things to see at the museum

John French lighting the gas lights in the Wilderspin room

The Wilderspin Schoolroom

The Wilderspin Schoolroom is at the heart of the school. Documents including Wilderspin’s own publications and archaeological evidence were used to recreate the model schoolroom of 1845.

It is set out according to Wilderspin’s specification with tiered seating gallery, teaching posts and even the gas lighting – just as it would have looked one hundred and seventy years ago.

The picture on the left shows pupils from Bowmandale Primary School in Barton-upon-Humber, one of many schools that visit the museum, looking on as the gas lamps are lit to give a taste of 19th century school life.

children having lesson in Victorian Schoolroom

Victorian Classroom

The rooms adjacent to the Wilderspin Infants’ Schoolroom were part of the National School for Boys and Girls. A classroom is set up as it would have looked in the 1890s around the time of Queen Victoria’s Diamond Jubilee.

The classroom gives children and adults a glimpse of Victorian school life with with authentic and well-used desks, slate writing boards and, of course, the dunce’s hat!

Exhibition Room

Explore our interactive exhibits tracing the life and work of Samuel Wilderspin. Learn about his pioneering methods of teaching and his enthusiasm for play as a means of stimulating children to learn.

Discover how he travelled throughout the British Isles setting up Infant Schools.

Share the experiences of successive generations of children who attended the former Barton Church School, now the home of the museum.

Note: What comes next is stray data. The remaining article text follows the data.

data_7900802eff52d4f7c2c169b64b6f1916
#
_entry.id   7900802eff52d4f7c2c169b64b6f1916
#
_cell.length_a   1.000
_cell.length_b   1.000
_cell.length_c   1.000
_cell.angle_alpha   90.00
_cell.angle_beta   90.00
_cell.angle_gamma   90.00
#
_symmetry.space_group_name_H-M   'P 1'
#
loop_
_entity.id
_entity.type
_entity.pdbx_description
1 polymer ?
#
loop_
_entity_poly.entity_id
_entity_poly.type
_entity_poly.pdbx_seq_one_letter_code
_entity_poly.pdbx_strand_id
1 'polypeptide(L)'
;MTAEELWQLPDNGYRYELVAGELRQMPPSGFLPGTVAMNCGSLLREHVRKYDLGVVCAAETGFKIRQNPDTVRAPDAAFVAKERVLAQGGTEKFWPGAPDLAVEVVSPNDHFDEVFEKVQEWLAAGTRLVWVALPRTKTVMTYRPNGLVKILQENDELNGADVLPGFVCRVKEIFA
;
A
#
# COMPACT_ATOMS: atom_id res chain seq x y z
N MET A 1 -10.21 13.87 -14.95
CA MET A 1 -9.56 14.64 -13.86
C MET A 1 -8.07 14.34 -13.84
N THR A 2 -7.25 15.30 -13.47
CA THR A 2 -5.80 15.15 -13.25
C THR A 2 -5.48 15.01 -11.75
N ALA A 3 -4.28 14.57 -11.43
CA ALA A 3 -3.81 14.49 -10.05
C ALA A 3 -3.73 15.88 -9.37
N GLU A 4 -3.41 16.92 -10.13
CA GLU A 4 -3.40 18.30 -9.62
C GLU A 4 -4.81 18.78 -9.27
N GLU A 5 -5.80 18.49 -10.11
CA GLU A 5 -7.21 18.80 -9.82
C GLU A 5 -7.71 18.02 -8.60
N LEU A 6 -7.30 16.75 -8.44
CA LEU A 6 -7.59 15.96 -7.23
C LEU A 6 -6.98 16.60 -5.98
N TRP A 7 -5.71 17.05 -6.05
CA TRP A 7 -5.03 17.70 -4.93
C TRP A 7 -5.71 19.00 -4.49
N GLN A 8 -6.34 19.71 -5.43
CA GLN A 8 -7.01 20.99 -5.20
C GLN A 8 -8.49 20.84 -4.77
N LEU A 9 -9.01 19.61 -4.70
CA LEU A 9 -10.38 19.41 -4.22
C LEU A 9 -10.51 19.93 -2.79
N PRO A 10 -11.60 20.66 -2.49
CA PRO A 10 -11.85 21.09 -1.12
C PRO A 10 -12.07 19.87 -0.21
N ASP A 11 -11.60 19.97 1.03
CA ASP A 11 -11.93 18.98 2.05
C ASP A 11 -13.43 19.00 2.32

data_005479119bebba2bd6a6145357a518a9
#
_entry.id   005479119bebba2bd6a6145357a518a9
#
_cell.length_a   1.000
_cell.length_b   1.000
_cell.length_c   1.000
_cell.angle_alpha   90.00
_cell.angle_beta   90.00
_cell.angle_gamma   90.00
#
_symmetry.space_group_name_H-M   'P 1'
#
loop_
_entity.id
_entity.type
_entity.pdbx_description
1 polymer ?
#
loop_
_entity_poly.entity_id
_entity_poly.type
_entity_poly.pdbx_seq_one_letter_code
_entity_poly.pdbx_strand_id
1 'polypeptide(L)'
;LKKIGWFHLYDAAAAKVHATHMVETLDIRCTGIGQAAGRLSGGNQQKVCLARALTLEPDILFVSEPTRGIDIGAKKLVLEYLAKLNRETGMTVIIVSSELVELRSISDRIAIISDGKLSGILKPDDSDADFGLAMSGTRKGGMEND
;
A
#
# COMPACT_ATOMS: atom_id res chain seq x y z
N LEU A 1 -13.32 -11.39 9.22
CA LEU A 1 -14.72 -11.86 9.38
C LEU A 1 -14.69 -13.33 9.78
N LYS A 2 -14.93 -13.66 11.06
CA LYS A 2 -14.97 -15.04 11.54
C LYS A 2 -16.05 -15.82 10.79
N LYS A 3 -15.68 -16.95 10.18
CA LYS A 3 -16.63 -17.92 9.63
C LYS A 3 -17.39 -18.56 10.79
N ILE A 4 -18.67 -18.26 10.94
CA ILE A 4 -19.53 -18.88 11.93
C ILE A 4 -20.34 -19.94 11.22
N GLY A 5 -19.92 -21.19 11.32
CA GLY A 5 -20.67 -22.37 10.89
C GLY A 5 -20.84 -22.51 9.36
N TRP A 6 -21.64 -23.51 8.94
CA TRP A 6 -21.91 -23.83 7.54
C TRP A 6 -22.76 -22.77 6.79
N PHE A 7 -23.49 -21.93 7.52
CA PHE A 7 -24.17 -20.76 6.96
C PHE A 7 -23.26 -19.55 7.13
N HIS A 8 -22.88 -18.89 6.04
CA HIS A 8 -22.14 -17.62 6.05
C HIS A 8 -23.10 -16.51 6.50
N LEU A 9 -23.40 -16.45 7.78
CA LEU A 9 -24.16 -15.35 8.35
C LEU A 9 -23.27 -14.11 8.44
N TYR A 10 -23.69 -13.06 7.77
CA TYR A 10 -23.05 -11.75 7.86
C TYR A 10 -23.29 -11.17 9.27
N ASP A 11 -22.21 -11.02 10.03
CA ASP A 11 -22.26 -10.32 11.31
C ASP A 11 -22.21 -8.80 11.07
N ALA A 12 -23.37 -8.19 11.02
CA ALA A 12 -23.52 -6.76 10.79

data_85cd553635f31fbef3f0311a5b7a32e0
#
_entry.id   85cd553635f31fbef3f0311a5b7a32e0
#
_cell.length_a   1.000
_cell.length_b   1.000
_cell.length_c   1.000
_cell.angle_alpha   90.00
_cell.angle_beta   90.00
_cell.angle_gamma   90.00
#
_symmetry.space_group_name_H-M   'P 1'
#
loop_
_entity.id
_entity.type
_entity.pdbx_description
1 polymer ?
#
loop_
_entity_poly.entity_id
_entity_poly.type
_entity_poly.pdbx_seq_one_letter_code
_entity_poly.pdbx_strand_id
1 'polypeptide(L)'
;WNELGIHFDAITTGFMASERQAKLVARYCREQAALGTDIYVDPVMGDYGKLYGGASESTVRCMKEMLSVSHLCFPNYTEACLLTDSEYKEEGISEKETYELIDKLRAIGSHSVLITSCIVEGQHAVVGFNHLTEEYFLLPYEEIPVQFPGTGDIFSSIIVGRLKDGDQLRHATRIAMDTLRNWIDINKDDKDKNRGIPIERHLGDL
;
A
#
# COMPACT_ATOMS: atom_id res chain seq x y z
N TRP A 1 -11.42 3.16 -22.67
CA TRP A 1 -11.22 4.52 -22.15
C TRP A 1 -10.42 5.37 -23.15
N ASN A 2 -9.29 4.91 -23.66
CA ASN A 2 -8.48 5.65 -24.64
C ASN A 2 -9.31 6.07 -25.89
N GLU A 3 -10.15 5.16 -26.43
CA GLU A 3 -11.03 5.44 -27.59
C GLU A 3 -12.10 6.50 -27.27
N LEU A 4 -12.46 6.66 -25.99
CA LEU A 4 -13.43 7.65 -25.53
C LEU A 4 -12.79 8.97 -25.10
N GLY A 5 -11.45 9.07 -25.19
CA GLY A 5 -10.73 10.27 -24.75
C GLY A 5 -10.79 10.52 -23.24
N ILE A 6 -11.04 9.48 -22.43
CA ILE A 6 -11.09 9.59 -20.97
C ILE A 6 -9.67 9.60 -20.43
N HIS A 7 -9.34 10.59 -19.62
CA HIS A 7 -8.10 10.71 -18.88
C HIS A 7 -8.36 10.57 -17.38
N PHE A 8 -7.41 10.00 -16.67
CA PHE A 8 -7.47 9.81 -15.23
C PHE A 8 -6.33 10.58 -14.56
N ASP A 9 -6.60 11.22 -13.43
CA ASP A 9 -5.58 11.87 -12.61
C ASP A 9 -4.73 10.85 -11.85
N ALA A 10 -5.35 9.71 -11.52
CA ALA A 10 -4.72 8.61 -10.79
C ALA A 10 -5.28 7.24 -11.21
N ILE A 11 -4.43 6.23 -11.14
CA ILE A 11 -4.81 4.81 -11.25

NEW from April 2016 – part of out childhood memories project : Playtime Memories – new displays based on the recollections of play in the street, schoolyard and at home. Children have shared their descriptions of the modern games they play and there is dressing up fun to be had for our younger visitors.
The playtime theme continues outside into Wilderspin’s Playground and a mock up of a street scene typical of towns around the country where children would play for hours.

Things to Do

There is a souvenir guide to help guide your visit. There’s a short video film explaining who Mr Wilderspin was and what his schools were like. There is a wax rubbing trail for children which prompts them to look at the displays and find out about school life in the past as they go – taking a wax rubbing of images as they go. Everything is accessible for children – they can sit at the desks and there are simple activities for them to do in many of them. They can put on Mr Wilderspin’s aprons, and other costume, take a photo of themselves as pupils in the schoolrooms, and try out the slate boards and pencils. A quiz sheet is available for children too. Outside, in the Wilderspin Playground, they can try out some traditional playground toys and the rotating swing.